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Running Head: The Equal Pay Act of 1963 Paper
The Equal Pay Act of 1963 Paper
University of Phoenix
May 28, 2009
The Equal Pay Act of 1963
Throughout history, women have been paid less than men have, even when employed in identical jobs. It was generally accepted in the United States that men deserved to earn more money than women do, even if their work was identical. The contemporary mindset was that men were the heads of the households and therefore were the primary income producer in their families. This, of course, was not always so. In many homes, the head of household and sole breadwinner was a woman, for various reasons, ranging from death or disability of a spouse to divorce or single parenthood (DfEE).
Regardless, the tradition of the men being the head of household was difficult to change.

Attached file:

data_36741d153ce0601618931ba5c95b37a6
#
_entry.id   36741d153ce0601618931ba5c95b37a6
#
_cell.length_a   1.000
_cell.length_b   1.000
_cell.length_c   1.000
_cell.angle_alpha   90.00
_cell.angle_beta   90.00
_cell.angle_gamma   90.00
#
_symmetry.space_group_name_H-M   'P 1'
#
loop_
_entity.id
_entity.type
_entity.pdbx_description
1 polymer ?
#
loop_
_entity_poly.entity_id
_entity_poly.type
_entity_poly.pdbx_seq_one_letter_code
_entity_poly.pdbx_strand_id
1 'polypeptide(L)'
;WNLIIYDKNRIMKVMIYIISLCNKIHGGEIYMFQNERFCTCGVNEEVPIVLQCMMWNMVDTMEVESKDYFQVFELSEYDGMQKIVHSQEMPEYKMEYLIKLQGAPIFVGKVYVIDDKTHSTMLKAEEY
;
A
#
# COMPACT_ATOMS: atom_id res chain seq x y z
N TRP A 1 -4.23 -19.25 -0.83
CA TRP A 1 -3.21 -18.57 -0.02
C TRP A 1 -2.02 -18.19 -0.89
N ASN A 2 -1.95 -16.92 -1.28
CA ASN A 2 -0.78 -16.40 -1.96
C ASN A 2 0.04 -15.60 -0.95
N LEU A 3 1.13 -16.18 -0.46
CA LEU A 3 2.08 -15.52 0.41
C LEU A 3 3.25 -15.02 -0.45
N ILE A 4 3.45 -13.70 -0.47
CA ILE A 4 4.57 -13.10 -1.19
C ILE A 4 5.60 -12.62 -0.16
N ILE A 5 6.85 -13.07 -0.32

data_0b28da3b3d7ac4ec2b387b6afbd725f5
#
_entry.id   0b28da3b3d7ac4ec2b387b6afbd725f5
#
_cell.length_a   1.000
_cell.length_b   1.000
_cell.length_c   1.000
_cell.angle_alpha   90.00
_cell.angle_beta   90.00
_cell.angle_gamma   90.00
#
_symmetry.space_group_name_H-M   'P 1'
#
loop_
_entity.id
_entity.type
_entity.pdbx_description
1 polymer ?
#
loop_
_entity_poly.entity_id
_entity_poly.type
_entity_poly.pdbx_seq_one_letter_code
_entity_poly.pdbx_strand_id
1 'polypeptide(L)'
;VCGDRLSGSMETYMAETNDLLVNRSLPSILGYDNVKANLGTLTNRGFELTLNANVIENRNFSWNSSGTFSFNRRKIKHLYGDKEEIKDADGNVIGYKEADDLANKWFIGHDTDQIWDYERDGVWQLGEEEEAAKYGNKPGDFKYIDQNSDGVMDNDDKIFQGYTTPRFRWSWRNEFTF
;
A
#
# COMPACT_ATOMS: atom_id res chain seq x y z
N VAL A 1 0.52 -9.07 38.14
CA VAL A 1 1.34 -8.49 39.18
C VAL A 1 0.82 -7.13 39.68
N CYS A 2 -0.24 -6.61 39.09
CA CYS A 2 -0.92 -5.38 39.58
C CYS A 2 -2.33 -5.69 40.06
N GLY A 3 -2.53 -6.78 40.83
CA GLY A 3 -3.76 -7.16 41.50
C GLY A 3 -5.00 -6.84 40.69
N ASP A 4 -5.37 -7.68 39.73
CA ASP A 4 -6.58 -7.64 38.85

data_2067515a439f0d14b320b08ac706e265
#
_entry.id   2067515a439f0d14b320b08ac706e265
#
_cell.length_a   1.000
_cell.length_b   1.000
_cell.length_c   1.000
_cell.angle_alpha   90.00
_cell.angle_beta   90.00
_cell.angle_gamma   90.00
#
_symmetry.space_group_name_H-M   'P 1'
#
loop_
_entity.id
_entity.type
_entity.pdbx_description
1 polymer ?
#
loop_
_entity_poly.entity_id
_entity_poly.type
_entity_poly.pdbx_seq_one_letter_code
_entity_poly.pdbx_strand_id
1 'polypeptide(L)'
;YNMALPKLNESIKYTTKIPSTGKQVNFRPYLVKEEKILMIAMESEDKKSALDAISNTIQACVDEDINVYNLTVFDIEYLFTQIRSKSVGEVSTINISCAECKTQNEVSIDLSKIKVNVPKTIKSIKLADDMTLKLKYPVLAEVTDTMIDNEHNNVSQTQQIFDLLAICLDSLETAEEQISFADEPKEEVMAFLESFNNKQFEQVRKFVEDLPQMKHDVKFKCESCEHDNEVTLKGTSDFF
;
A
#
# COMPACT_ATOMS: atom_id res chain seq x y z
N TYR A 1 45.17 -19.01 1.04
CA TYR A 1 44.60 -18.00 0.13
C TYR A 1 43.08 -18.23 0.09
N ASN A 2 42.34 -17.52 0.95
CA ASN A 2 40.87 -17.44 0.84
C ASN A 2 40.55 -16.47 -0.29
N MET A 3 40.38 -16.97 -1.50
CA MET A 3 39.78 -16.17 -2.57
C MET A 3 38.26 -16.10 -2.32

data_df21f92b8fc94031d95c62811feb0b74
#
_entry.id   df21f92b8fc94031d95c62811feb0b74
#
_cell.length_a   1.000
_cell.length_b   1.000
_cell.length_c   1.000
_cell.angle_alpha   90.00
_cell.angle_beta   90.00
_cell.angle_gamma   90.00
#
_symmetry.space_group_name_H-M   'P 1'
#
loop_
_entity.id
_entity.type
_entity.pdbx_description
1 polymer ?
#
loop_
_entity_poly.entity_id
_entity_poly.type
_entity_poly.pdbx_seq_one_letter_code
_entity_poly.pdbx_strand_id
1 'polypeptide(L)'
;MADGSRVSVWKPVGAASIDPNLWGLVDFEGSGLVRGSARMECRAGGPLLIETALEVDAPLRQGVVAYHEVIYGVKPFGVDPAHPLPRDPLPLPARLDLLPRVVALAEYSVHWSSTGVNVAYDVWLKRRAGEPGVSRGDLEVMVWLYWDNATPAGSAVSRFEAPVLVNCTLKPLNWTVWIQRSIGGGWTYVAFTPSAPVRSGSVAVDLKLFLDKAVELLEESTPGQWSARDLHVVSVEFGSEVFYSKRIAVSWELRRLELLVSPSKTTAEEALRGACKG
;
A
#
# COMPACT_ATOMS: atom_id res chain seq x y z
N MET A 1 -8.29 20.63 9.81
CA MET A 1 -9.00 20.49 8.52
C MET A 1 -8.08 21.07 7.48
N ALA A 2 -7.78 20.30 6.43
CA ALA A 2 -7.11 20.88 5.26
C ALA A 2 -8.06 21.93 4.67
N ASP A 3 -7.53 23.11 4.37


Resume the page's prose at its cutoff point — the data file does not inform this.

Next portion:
Even during World War II, when women were then being encouraged to go to work doing the same exact jobs the men did, women received about half the pay the men made. Then, when the men returned from the war, women had to give up their jobs and let the men have them back.
Just before World War I, there were attempts made in some states to protect women by instituting minimum wage laws for women workers. However, the Supreme Court declared them unconstitutional in 1963. Then President John F. Kennedy's Commission on the Status of Women recommended that Congress pass a law guaranteeing that women would receive equal pay with men for equal duties performed (The U.S. Equal Employment Opportunity Commission [TUSEEOC], 1997). On June 10, 1963, the Equal Pay Act was passed by Congress declaring that women and men must...